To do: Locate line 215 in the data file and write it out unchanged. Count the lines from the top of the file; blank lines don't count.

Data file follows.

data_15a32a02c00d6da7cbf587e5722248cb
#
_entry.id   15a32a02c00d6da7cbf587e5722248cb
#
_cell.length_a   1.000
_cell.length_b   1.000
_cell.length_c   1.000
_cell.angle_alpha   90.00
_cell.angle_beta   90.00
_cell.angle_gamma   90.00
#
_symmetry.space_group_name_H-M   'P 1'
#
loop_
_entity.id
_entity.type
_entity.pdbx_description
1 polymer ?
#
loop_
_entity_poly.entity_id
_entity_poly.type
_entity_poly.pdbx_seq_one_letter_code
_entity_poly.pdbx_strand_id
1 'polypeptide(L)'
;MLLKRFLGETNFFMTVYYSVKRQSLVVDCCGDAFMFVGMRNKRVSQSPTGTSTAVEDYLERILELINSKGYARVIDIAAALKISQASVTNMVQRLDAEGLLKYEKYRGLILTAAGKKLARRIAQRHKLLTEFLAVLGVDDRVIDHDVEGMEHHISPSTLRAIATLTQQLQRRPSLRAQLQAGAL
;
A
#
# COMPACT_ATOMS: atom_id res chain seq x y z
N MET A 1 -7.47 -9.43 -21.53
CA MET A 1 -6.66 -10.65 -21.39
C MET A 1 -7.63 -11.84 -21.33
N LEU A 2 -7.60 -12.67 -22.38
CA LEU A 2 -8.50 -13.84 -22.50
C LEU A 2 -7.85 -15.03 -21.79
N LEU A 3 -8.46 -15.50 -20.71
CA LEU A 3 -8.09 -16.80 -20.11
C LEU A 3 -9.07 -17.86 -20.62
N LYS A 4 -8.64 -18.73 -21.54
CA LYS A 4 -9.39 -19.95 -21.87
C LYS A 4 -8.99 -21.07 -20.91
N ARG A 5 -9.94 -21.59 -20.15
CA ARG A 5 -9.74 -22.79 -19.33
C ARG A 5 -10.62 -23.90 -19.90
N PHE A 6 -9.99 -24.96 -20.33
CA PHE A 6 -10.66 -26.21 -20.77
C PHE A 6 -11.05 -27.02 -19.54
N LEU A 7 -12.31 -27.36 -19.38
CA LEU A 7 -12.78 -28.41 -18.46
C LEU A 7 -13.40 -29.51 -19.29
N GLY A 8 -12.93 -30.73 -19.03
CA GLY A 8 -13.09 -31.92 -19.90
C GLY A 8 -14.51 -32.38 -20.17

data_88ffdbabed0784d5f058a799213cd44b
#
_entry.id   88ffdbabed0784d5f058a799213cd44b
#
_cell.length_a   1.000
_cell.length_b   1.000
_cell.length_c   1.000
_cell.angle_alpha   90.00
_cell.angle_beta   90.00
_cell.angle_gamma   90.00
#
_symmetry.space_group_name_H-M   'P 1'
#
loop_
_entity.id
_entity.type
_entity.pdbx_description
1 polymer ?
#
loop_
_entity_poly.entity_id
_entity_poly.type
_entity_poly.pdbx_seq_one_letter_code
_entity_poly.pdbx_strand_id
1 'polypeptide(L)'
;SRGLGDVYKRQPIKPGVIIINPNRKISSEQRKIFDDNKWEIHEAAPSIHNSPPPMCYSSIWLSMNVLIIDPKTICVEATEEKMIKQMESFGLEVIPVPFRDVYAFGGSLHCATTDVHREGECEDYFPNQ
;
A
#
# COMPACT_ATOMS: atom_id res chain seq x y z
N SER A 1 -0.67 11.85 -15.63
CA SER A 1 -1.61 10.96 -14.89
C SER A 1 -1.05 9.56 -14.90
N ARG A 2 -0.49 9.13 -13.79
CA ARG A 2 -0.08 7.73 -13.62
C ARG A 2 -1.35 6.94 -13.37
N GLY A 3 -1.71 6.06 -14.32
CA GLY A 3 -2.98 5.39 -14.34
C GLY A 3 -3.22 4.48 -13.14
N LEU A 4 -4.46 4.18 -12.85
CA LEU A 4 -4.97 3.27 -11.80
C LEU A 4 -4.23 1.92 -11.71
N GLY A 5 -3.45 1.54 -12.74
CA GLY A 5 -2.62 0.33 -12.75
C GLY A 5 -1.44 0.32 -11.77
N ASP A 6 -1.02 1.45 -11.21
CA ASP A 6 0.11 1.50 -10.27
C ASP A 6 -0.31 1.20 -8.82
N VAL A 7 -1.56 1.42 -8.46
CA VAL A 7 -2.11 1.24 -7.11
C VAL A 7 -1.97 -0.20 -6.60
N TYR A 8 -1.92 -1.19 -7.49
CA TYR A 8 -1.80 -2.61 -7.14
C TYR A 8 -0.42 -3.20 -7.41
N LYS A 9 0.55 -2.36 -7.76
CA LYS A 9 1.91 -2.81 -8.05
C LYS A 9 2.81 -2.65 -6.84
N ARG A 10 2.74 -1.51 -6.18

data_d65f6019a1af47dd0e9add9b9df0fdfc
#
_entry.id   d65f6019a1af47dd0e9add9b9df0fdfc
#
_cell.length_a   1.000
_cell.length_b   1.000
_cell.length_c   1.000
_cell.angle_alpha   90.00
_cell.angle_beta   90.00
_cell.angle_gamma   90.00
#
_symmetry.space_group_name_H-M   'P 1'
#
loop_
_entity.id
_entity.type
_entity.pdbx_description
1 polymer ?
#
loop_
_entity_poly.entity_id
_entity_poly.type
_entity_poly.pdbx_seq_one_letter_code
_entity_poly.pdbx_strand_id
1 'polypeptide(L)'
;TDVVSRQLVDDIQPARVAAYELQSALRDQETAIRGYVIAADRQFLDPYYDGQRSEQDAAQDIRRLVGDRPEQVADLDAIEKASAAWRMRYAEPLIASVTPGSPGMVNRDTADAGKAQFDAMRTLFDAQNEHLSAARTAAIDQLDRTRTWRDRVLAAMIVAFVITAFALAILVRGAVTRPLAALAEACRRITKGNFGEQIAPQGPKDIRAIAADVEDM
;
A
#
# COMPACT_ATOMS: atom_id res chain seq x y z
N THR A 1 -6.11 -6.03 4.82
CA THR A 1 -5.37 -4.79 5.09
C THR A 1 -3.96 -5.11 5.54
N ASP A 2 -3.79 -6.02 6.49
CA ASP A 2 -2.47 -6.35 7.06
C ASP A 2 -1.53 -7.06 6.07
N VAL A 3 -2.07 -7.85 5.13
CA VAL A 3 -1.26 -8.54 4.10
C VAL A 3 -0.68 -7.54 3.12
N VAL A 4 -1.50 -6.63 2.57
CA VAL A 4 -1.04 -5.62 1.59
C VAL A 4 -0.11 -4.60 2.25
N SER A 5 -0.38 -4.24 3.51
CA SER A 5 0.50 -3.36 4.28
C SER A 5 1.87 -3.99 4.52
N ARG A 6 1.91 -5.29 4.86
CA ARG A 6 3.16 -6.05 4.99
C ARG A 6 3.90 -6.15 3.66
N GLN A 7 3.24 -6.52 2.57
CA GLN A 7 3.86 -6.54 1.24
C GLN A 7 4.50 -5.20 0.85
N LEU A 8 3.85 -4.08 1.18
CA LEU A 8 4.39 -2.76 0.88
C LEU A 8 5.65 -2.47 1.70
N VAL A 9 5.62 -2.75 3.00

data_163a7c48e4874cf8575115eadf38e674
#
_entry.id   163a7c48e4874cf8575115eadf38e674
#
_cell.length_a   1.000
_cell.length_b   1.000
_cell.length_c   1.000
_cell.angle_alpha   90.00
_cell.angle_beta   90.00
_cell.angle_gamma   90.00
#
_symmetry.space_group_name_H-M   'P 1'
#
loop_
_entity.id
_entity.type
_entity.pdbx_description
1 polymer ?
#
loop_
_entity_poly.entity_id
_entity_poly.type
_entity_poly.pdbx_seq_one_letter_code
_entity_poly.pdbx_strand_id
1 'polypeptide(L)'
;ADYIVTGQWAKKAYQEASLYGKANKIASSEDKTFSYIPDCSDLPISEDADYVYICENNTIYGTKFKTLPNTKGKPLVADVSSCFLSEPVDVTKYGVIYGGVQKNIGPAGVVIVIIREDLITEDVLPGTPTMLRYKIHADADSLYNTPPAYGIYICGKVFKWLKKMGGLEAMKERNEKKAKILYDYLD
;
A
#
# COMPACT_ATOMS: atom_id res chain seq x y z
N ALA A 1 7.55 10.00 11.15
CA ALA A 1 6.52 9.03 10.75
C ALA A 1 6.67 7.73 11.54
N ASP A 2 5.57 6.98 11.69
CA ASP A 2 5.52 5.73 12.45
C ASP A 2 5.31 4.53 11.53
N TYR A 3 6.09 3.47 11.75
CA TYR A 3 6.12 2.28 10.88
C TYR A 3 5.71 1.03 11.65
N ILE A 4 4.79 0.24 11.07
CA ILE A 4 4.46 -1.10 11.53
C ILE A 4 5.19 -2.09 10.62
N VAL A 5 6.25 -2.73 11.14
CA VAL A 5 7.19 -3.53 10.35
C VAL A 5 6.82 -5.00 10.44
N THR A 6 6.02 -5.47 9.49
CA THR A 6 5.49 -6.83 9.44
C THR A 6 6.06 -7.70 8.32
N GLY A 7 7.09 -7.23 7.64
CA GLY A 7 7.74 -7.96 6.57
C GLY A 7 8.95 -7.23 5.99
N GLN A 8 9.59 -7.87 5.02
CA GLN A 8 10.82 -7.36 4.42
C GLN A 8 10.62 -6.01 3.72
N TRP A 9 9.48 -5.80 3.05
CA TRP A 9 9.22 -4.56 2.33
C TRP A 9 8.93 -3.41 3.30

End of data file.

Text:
C THR A 6 6.06 -7.70 8.32